Let’s play a game of pretend. What if cars ceased to exist? How would life be different? Governments would have to invest in public transport. People would walk more, get fitter and actually meet their neighbours. Concrete car parks would give way to green parks and room for more housing. Out of town monster shopping malls would be replaced by local markets and smaller urban villages. We may not be achieving utopia any time soon, but it’s great to dream.
If we applied a vision of utopia to corporate partnerships, can we imagine what life would be like without an income KPI? That sounds like heresy to most non-profit CEOs; of course you need money and surely corporates can hand over a bigger cheque than most. When job descriptions are written, most corporate partnership roles have a big income generating target at the top of the list. This sometimes has the effect of driving partnership executives to say yes to many, smaller, partnerships that don’t yield great ROI or maybe aren’t the best fit- all for the sake of hitting that income target.
But it doesn’t have to be like that. What would change if you didn’t have to chase the cash?
Impact over income
If you didn’t have an income KPI you’d be measured by the impact that the partnership could achieve for your mission. That impact would likely have a longer-term focus and shift thinking from the current financial year. When you’re trying to solve the big issues in the world, from climate change to cancer cures or gender inequality, the end point is the social impact you can achieve, not your balance sheet.
A shift from income to impact will drive partnership executives to dig deeper into what the organisation really needs, beyond cash, to achieve its mission. The partnership between WESNET, the peak body representing organisations working in domestic violence, and Tinder is a great example. By working together to create a Dating Safety Guide they are helping to keep women safe from abuse on technology platforms. The reach of apps like Tinder goes far beyond what any single NFP could achieve by themselves and works to prevent women falling into the trap of abusive relationships.
Success would look very different when you don’t lead with income. The partnership between Tesco and WWF started with a big audacious goal of halving the environmental impact of every shopping basket by 2030. Yes, of course there’s cash committed by Tesco to pay for the deep expertise from WWF and to generate innovation. But the cash is simply one enabler of achieving the ambitious goal. Other pillars of the partnership include a reduction in waste, restoring nature in farming to lower the environmental impact of production and helping customers eat more sustainably. Money is not just flowing to WWF to ‘solve’ the problem by themselves. Tesco is committing millions to fund technology innovation in their supply chain and is spending their time and resources on advocating to government and their fellow grocery retailers. They are well on their way to achieving their partnership goal and transforming the environmental impact of everyday shopping.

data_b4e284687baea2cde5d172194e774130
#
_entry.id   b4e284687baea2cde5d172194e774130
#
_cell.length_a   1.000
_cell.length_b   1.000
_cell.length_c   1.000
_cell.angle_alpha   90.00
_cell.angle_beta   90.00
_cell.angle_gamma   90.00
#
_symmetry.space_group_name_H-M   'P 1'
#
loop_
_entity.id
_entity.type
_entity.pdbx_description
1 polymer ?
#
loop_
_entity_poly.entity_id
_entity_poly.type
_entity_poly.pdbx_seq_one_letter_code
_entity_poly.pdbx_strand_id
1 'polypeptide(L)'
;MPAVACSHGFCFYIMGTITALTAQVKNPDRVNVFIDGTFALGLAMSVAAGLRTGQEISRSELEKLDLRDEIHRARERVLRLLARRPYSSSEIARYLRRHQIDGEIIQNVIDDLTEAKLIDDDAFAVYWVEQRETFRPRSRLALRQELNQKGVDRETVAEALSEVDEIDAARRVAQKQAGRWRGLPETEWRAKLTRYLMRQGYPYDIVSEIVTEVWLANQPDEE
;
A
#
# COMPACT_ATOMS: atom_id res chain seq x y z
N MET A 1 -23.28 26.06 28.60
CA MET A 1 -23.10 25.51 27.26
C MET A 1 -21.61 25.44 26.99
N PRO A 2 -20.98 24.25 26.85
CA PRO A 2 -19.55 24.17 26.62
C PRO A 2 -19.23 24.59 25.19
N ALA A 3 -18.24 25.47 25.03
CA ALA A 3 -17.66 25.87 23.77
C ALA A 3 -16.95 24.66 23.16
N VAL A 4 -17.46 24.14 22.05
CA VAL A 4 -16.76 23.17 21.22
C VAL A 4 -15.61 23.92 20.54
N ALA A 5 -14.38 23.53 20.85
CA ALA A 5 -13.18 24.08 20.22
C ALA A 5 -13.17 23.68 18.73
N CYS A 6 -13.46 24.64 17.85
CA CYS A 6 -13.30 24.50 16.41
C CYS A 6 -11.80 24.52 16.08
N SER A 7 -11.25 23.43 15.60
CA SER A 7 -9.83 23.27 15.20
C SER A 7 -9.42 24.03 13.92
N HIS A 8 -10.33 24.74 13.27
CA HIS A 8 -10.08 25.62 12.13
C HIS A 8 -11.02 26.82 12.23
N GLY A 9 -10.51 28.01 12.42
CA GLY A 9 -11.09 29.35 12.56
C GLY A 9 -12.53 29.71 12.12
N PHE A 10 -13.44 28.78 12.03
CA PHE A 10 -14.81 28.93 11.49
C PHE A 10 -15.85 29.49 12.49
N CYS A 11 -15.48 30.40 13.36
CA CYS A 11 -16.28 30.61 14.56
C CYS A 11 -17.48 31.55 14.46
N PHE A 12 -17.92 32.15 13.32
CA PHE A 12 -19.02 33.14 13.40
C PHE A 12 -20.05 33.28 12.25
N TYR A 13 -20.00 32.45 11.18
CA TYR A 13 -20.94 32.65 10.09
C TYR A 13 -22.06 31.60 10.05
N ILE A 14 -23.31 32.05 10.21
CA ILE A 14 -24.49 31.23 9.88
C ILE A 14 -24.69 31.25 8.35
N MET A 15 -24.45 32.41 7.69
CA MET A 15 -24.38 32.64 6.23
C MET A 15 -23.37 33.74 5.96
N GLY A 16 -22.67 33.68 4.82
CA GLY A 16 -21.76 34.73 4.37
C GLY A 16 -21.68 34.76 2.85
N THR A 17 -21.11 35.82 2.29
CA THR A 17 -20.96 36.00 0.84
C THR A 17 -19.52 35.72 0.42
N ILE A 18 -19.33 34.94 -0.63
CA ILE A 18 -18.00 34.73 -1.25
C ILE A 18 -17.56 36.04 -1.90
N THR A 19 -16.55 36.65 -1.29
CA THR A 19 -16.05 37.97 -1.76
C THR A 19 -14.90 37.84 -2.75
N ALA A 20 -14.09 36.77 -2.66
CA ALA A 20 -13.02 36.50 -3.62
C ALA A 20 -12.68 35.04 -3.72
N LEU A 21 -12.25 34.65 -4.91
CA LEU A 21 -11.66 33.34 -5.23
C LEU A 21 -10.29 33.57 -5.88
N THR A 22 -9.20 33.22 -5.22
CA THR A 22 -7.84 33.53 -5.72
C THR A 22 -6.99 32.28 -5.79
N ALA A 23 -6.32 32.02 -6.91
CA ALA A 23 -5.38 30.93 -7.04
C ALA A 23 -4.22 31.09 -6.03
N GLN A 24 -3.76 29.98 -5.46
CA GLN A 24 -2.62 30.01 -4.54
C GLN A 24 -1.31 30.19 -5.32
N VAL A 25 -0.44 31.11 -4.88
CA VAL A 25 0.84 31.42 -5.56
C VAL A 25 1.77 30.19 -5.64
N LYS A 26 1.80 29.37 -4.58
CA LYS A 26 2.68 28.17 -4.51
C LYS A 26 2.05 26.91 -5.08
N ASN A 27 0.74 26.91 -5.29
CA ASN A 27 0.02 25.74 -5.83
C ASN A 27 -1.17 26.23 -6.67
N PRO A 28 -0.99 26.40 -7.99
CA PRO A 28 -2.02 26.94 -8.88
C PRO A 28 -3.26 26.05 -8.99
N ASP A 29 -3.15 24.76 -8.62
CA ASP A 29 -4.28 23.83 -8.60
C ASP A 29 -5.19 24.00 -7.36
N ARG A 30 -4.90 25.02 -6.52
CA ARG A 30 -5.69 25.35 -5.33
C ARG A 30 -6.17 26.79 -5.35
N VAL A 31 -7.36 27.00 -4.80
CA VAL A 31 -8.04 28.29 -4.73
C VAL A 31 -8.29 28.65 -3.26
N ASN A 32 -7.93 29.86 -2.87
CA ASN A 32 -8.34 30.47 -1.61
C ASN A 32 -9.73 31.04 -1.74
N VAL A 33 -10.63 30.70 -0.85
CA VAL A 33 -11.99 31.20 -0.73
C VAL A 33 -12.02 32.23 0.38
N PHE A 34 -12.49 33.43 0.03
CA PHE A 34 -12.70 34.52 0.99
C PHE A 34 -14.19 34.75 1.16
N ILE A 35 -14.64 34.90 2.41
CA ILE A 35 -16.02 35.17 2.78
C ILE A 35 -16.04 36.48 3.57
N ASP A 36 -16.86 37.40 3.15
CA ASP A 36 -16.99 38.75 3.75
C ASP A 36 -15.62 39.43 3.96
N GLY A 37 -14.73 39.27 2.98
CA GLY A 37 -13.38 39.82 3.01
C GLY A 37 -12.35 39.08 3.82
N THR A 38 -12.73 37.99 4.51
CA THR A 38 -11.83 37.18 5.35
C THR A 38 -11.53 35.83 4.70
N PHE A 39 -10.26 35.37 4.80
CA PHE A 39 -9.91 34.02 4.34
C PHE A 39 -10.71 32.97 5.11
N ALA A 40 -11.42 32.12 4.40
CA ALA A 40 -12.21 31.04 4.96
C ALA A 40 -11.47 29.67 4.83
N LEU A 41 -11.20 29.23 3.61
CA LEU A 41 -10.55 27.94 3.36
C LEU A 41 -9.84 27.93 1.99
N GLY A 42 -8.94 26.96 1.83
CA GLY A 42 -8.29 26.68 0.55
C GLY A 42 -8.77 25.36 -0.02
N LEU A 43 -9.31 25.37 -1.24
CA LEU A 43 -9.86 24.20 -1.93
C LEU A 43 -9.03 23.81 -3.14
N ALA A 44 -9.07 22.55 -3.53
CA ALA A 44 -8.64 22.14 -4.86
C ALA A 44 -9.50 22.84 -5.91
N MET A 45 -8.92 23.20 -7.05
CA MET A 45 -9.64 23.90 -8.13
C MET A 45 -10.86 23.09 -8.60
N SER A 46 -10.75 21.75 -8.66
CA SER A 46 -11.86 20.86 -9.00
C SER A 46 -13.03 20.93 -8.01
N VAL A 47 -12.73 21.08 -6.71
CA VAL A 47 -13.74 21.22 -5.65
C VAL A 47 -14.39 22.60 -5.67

Ability to co-create
When you don’t have to lead with cash, your first question becomes ‘ what do I need to advance my mission?’ Cash is helpful but won’t always meet that need. When Lifeline was receiving calls for help every 15 seconds during COVID, they needed to find a solution that enabled volunteers to work from home. The partnership with Cisco solved the problem by creating a new platform that enabled remote access. It also provided an omni-channel approach that offered new ways for help seekers to get in touch. Bill Gates committed $1billion to eradicate polio and it’s still not finished. Working in partnership to create new solutions to thorny problems enables a non-profit to access the wealth of expertise, channels, networks, resources and assets that a corporate partner has to offer. If you’re open to collaboration and co-creation, you’ll achieve more impact and build stronger, sustainable partnerships.
Satisfaction and purpose
By 2025 Millennials will represent 75% of the population. Together with their Gen Z cousins, they are searching for purpose and making employment decisions that are not always driven by income. This generation shift is causing a seismic change for employers, driving greater focus on employee satisfaction and retention. Hiring great people and just giving them an income KPI is not going to be enough to keep them. Providing ways to live their values and achieve meaningful impact will be the keys to happier, more satisfied teams. Partnerships are built on great relationships and discontinuity I your partnership team will cause unnecessary break points in those relationships. Far better to retain your best partnership people and nurture those valuable corporate partners long into the future.
Climate change and global upheavals are challenging us to think differently about the way we live. That includes giving up some things we’ve always taken for granted. It’s time for us to apply the same lens to partnerships and say goodbye to the things that no longer serve us. If you’re looking for quick cash, then philanthropy and grants will be a better option. If you want long term impact, then partnerships based on impact and strategic alignment will create the transformation the world needs. To all the CEOs setting KPIs- which future would you rather have?